Tim Cox was supposed to be steering an 800-foot string of barges through the twists and turns of the Mississippi River in southern Illinois two weeks ago, moving tons of grain and coal toward downstream ports.
Instead, Cox's towboat and about a half-dozen others spent nearly 15 hours sitting in the drought-starved river about 115 miles south of St. Louis.
The boats, each pushing thousands of tons of cargo, were forced to stop while crews dredged downstream in a desperate attempt to keep the shipping channel open as the river approaches historically low levels.
Cox, second-in-command on the towboat LJ Sullivan, sat in the captain's chair high above his stationary barges, looking out the wheelhouse windows in disbelief at sandbars and stone dikes that are usually deep underwater.
"I've never seen it this low myself," said Cox, who's worked on Mississippi River towboats for nearly 14 years. "It's a lot more stressful right now."
The drought that devastated crops throughout the Midwest this summer has made the mighty Mississippi dangerously narrow and shallow, threatening to choke off a vital transportation artery that carries billions of dollars of raw materials and commodities through the heart of the country.
The Army Corps of Engineers, which is responsible for keeping the shipping channel open, says the drought's effect on the river is "equal to or worse than any (drought) of the past five decades."
Relief might not arrive anytime soon. Both the corps and a National Weather Service hydrologist say the drought will likely stretch into next year and possibly beyond as precipitation levels remain below normal.
"It's unreal," said Mike Petersen, a spokesman for the corps. "I've never seen it like this."
The Mississippi's low water levels already have caused kinks in the nation's supply chain as some farmers and manufacturers choose to ship their crops by truck or train, which can't carry nearly as much cargo as barges. Barge companies have reduced the number of barges pushed by towboats and the weight carried by each barge so they don't run aground.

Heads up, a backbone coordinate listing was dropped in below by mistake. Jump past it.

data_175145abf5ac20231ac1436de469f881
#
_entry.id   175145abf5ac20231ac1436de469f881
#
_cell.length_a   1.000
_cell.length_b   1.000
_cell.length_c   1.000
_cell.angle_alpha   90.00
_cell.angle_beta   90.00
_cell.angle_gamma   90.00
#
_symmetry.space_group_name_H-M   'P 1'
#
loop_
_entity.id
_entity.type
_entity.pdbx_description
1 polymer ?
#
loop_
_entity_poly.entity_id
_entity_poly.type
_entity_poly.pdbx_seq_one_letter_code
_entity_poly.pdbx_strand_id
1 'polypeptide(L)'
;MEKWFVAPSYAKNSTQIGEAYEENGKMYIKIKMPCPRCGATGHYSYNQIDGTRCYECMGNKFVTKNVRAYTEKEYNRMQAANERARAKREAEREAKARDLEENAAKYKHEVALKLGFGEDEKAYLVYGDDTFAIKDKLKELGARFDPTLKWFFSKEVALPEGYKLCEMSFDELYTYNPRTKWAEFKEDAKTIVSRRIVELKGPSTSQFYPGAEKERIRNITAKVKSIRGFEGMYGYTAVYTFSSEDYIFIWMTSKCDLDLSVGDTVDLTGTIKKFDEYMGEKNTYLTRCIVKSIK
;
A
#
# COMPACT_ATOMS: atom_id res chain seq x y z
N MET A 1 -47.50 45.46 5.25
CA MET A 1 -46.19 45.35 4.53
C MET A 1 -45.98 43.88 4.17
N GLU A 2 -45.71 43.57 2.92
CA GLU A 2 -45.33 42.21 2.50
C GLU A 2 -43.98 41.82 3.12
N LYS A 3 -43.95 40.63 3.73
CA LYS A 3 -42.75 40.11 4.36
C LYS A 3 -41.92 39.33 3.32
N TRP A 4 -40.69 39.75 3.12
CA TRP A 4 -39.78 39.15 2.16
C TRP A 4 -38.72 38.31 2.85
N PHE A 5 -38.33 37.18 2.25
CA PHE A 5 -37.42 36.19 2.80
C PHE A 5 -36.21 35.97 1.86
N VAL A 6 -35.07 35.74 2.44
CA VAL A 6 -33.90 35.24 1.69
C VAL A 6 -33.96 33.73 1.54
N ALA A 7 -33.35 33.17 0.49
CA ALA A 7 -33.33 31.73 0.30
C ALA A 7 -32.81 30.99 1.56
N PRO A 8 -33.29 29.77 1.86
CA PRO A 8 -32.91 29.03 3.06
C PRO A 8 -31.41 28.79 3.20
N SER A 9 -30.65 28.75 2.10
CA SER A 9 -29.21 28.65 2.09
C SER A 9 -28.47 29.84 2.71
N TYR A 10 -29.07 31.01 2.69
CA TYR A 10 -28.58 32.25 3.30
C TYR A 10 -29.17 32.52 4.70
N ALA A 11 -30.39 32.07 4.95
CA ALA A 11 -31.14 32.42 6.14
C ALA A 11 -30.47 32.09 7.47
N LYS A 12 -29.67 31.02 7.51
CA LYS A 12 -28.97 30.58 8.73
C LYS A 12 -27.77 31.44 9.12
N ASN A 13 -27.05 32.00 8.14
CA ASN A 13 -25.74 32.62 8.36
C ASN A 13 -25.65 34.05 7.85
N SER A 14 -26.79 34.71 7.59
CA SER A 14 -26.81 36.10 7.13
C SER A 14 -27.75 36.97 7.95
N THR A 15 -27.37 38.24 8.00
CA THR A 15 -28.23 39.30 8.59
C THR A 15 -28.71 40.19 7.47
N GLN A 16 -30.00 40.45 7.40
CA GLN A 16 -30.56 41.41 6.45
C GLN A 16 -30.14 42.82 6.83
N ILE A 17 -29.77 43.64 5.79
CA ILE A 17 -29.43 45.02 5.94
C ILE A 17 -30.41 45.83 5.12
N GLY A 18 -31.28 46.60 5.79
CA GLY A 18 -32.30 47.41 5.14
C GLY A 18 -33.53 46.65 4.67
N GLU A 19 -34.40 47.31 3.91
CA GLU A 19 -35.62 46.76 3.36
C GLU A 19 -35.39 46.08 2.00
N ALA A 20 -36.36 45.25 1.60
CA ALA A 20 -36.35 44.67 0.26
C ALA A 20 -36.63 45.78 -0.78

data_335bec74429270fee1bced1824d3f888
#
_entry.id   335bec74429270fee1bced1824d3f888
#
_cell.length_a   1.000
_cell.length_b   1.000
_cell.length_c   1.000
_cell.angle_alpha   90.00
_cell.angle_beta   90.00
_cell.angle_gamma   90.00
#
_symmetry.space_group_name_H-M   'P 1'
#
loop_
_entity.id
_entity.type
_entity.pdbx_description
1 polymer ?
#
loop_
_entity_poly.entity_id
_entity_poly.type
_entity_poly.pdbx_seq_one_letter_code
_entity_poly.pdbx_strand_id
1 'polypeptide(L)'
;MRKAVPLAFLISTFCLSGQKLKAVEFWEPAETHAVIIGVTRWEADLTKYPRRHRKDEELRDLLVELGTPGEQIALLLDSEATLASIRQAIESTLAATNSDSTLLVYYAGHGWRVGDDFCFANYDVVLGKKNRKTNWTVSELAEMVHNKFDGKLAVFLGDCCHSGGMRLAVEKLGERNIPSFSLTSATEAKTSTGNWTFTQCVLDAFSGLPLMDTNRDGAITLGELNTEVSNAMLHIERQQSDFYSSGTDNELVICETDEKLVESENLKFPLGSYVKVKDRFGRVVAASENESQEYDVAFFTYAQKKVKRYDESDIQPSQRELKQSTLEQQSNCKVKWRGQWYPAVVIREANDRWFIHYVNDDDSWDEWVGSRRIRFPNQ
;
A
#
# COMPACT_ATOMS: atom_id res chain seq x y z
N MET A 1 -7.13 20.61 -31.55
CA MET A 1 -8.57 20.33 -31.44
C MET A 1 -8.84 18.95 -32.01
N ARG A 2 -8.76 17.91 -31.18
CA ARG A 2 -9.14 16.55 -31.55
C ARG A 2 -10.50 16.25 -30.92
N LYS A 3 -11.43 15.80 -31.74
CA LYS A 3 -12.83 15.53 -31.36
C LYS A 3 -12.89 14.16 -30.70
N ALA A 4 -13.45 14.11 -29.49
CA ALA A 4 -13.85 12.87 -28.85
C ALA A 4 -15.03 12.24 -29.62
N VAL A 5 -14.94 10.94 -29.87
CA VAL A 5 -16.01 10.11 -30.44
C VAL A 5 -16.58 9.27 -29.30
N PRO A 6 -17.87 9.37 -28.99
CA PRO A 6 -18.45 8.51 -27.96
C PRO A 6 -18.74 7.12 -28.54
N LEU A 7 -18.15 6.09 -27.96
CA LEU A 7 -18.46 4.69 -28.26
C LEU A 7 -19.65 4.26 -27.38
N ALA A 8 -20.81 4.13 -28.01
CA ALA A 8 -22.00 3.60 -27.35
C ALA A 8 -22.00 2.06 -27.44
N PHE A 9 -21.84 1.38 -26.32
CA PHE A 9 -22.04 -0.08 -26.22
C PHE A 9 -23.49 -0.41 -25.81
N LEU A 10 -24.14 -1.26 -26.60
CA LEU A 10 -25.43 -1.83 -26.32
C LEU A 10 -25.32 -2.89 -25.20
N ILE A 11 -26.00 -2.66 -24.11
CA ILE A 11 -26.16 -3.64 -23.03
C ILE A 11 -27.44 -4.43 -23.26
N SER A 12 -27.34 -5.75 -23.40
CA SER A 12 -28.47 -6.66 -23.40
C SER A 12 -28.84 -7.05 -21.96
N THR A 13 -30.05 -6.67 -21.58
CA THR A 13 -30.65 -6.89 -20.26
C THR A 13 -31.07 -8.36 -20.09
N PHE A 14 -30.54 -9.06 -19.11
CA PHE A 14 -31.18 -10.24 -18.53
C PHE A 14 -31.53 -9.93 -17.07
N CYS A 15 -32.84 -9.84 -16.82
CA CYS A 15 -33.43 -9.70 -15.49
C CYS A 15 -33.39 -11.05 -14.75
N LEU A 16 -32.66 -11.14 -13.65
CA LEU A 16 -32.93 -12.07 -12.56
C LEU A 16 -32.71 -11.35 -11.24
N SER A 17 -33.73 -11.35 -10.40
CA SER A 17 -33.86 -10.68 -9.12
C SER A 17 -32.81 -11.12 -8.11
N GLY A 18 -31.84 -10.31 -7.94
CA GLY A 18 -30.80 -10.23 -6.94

The exact economic impact of the low water levels is difficult to calculate because the situation is so fluid. But under normal conditions, about $7 billion worth of commodities are shipped on the river in December and January, according to The American Waterways Operators, a trade group representing the barge industry.
"There is no doubt about it - I think this is the most serious situation that this industry has faced going back to the severe drought of 1988 and 1989," said Ann McCulloch, a spokeswoman for the organization.
The inefficiencies imposed on barge companies that transport everything from road salt to petroleum products will likely drive up prices for a variety of everyday products soon, industry officials said.
"Once transportation costs go up, there is the concern that costs could rise for everyone," McCulloch said.
Although consumers might not be hit with higher prices right away, the immediate impact of the low water levels is apparent to anyone standing on the river's banks.
Tree-covered plots that once were islands are now surrounded by acres of sand. Exposed shelves of rock and mud stretch hundreds of yards out from the usual shoreline, nearly reaching the buoys that mark the shipping channel.
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